Campaign to help blind, deaf woman

Jennifer “Jenny” Pretorius at 25 when competed in the Foschini Half Marathon in Green Point.

A Fish Hoek woman has launched a BackaBuddy campaign to help her friend, who is blind and deaf, to learn Braille.

Debra Holmes says her friend, Jennifer “Jenny” Pretorius, 59, also from Fish Hoek, is in desperate need of a device called a Braille Mantis Q40, to help her stay in touch with the outside world.

The Braille Mantis Q40 is a device with a qwerty keyboard and a 40-cell Braille display just below the keyboard. It can pair with screen-readers and smartphones, and has built-in wi-fi.

It costs R56 000 as it needs to be imported and there is nothing like it in South Africa.

Ms Holmes met Ms Pretorius about six years ago in a local park. Her Labrador, Rambo, and Ms Pretorius’s guide dog, Kaine, became friends and spent hours playing together.

At first, she says, it was hard to communicate with Ms Pretorius until she realised that she can lip-read.

“We just clicked and she crept into my heart.”

But Ms Pretorius is now no longer able to lip-read or read books and newspapers.

Despite her disabilities, Ms Pretorius has always been determined to lead a full life.

She attended the Dominican Grimley School for the deaf from the age of 6.

“The nuns cried when I couldn’t say my name,” she says.

Defying all odds, she learned to speak without sign language with the help of speech therapy.

Jennifer “Jenny” Pretorius with her guide dog, Kaine. He died from liver cancer in August last year.

At the age of 10, her tennis coach noticed she had problems with her hand-eye coordination and she was taken to an optometrist who found she had black spots on her retinas, but no diagnosis was made at the time.

Despite her worsening eyesight, she never gave up on her love for sports and she played tennis, cricket, netball, badminton, hockey, and even rode a bicycle. She later ran for the Defence and Fish Hoek Athletic Club, participated in half marathons and rode horses at the Glencairn Equestrian Centre.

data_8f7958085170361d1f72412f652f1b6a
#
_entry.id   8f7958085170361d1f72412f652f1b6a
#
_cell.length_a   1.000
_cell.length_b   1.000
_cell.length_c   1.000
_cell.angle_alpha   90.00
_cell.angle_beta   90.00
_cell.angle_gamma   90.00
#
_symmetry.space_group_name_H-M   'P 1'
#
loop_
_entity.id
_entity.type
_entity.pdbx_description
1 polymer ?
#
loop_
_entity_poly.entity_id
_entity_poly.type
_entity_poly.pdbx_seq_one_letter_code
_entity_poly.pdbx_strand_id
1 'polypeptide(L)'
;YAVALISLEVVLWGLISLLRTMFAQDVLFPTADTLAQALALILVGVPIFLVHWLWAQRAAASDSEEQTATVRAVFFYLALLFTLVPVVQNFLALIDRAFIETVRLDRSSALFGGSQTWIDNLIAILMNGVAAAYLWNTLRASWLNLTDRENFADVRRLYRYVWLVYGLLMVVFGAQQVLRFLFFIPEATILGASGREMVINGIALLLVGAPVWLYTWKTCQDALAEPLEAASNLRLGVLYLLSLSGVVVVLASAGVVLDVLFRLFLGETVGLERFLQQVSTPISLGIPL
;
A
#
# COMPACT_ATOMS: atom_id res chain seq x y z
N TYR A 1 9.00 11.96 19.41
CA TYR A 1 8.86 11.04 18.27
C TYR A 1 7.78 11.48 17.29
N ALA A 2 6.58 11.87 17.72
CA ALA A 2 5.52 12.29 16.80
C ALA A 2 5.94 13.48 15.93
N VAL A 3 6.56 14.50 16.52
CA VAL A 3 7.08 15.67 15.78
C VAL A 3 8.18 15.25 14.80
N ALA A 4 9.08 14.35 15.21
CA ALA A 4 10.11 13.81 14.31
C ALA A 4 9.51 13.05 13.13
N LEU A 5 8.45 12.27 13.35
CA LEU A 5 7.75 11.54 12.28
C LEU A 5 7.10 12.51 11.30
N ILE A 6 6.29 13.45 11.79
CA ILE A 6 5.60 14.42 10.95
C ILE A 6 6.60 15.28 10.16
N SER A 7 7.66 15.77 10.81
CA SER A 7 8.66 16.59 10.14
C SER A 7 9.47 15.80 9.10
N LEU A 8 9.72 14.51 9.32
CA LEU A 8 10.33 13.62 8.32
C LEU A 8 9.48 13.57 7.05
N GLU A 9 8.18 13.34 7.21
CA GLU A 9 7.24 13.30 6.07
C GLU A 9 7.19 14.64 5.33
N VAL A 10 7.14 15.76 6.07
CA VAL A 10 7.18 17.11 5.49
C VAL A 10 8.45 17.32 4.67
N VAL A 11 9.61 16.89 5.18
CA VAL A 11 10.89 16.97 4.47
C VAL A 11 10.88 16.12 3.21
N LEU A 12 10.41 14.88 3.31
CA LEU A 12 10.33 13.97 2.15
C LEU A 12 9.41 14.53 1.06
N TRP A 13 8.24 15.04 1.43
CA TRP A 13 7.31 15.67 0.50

“Nobody realised how bad my eyesight was,” she says. “I just took on everything I wanted to do like all the other children did, and my parents encouraged me to take on new challenges.”

Ms Pretorius has since been diagnosed with Usher syndrome. Its main symptoms are deafness or hearing loss and an eye disease called retinitis pigmentosa.

Ms Pretorius worked as an administration civilian for the navy but as her eyesight deteriorated further, she was medically boarded in 2013 after nearly 33 years of service.

After being told by doctors that she needed to prepare for a life of total blindness and deafness, new hope came in the form of a cochlear implant in 2019.

The device partially restored her hearing, a major feat, considering that she lived life in total silence for 57 years.

With the help of the implant and her beloved guide dog, Kaine, Ms Pretorius gained some independence and was able to better navigate her surroundings and overcome daily challenges.

Ms Pretorius and Kaine were inseparable for eight years until he died of liver cancer in August last year.

“He was my eyes and ears,” she says. “He saved me numerous times when walking on the streets, especially when crossing the roads. With the sudden loss of my right-hand man, I felt incapacitated, lost, lonely, and vulnerable. He had a massive impact on my life giving me independence and security.”

Ms Holmes says: “I started the crowdfunding for Jen as I realised her daily struggles. Her being deaf and clinically blind is heart-wrenching. I cannot even begin to imagine what it must be like to live like that. I heard stories of how she almost got knocked over by a car speeding in front of her as she was about to step off of the pavement with Kaine.”

With her eyesight currently less than 2% and a waiting list of up to three years for a fully trained guide dog, Ms Pretorius relies on her life partner to be her eyes and ears.

“It’s very difficult to express how much I need the Braille reader as books in Braille are not readily available in our country. It will allow me to keep up with news and be in contact with friends. Without this vital gadget, I will be incapacitated by silence and darkness,” she says.

Visit BackaBuddy at to support Ms Pretorius.